Originally posted by tripmix
From what I read testing is newer than unstable
This is actually incorrect. Read on (I got this straight from Debian.org
The “stable” distribution contains the latest officially released distribution of
This is the production release of Debian, the one which we primarily
The current “stable” distribution of Debian GNU/Linux is version 3.0r3,
codenamed woody. It was released on October 26th, 2004.
The “testing” distribution contains packages that haven't been accepted
into a “stable” release yet, but they are in the queue for that. The
main advantage of using this distribution is that it has more recent versions
of software, and the main disadvantage is that it's not completely tested
and has no official support from Debian security team.
See the Debian FAQ for more information on what is “testing” and how it
The current “testing” distribution is sarge.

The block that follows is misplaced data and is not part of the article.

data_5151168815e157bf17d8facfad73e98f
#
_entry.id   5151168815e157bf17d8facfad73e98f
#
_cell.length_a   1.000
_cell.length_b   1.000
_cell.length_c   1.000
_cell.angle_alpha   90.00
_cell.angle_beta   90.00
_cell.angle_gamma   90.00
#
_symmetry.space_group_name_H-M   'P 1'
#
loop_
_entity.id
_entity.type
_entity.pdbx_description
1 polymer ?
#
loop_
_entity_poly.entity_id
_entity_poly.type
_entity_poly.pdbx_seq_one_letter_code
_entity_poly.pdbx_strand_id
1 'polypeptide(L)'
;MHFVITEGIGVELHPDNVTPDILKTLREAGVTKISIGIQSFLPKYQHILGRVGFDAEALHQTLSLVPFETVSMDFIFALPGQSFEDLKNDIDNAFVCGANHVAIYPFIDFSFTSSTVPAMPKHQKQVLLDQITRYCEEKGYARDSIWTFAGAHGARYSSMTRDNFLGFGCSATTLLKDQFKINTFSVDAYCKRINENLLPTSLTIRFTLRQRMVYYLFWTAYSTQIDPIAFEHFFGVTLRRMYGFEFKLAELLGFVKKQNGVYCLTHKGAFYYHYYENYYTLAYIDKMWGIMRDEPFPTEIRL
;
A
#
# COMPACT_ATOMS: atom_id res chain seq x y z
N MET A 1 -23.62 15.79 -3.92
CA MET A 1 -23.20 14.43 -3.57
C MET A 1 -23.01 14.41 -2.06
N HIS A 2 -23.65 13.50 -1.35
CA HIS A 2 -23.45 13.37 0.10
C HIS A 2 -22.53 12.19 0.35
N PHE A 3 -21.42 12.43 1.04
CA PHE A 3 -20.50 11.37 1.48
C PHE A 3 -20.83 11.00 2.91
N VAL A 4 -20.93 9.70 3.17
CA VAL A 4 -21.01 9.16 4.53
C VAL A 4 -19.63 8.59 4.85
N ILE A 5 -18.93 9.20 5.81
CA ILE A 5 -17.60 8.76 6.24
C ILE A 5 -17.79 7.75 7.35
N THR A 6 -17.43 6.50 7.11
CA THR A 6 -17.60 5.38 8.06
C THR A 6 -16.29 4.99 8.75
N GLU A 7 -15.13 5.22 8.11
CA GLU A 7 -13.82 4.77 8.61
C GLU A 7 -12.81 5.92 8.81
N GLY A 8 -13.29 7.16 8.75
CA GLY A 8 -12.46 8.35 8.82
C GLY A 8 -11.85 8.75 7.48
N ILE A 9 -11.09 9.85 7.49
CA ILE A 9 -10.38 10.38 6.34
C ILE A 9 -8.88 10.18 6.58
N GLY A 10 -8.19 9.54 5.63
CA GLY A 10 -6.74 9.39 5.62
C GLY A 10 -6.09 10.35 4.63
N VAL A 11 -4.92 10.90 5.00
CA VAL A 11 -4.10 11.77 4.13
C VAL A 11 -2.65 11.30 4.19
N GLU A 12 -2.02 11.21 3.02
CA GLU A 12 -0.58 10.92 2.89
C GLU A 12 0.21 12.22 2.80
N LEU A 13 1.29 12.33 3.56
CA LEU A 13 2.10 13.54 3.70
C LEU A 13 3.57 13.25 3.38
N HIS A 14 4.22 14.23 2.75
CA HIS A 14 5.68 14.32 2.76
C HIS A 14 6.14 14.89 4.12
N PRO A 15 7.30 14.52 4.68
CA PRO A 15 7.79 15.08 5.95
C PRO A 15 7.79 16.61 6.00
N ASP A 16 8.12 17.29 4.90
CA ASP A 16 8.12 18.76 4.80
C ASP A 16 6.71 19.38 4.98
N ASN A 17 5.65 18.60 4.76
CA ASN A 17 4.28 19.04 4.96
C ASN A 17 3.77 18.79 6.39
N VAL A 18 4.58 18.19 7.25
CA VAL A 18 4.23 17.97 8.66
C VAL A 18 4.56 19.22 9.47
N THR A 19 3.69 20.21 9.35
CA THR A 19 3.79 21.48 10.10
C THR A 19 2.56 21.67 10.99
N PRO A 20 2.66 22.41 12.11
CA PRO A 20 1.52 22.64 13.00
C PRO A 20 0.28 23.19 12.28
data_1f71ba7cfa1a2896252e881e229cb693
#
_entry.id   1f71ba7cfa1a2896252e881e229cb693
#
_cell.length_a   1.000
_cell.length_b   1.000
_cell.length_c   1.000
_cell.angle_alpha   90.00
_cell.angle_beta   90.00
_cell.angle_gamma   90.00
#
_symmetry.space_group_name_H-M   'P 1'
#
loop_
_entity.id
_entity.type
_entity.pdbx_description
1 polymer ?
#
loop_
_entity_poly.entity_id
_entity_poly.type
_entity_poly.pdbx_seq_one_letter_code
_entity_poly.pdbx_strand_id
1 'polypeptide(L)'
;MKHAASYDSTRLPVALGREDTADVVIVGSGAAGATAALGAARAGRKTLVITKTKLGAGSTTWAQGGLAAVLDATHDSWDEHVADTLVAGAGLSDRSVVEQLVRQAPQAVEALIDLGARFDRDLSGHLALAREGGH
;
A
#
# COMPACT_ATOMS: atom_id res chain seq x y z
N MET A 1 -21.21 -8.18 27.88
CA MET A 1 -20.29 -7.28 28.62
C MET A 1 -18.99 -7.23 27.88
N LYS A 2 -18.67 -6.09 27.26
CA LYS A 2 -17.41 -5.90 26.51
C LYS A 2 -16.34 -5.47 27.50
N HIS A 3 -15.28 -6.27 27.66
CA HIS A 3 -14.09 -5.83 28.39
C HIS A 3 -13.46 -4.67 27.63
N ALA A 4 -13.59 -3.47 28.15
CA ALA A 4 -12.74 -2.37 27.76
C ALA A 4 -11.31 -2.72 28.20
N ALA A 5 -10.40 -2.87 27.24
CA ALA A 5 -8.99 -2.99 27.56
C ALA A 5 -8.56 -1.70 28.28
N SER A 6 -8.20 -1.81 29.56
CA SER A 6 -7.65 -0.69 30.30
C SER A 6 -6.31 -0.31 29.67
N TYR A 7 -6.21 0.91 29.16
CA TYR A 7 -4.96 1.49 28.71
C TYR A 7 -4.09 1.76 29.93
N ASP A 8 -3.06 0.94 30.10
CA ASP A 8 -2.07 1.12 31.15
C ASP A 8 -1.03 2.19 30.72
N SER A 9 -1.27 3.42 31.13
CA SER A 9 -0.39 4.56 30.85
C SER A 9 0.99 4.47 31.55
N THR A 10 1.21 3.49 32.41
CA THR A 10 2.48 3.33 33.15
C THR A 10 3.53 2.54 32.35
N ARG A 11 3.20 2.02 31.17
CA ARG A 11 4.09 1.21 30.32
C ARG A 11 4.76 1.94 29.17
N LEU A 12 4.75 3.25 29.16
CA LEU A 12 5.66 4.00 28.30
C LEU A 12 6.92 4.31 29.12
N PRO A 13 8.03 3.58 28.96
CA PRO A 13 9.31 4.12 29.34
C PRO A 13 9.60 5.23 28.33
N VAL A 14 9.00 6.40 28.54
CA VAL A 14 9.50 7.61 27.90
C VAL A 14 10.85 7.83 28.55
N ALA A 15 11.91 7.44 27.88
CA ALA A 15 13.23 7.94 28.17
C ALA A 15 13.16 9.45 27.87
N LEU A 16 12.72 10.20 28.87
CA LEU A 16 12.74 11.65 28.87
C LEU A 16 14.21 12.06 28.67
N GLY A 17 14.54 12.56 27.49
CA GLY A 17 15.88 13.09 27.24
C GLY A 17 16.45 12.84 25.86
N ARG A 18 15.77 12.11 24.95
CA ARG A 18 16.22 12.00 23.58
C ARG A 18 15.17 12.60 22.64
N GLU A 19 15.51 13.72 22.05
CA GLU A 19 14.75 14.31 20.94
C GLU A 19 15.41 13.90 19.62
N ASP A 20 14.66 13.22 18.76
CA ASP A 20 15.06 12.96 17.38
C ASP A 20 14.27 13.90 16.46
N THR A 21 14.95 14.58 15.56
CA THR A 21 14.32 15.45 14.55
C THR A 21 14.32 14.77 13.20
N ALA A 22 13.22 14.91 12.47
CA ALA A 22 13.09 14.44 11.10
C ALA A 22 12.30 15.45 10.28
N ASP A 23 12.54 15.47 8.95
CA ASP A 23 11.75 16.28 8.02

The “unstable” distribution is where active development
occurs. Generally, this distribution is run by developers and those who like
to live on the edge
The “unstable” distribution is called sid.
And more from Debian.org
release 3.0, a.k.a. the `stable' distribution
This is stable and well tested software, it changes if major security or
usability fixes are incorporated.
the `testing' distribution
This is where packages that will be released as the next `stable' are
placed; they've had some testing in unstable but they may not be
completely fit for release yet. This distribution is updated more often than
`stable', but not more often than `unstable'.
the `unstable' distribution
This is the version currently under development; it is updated continuously.
You can retrieve packages from the `unstable' archive on any Debian FTP
site and use them to upgrade your system at any time, but you may not
expect the system to be as usable or as stable as before - that's why it's
Hope this helps.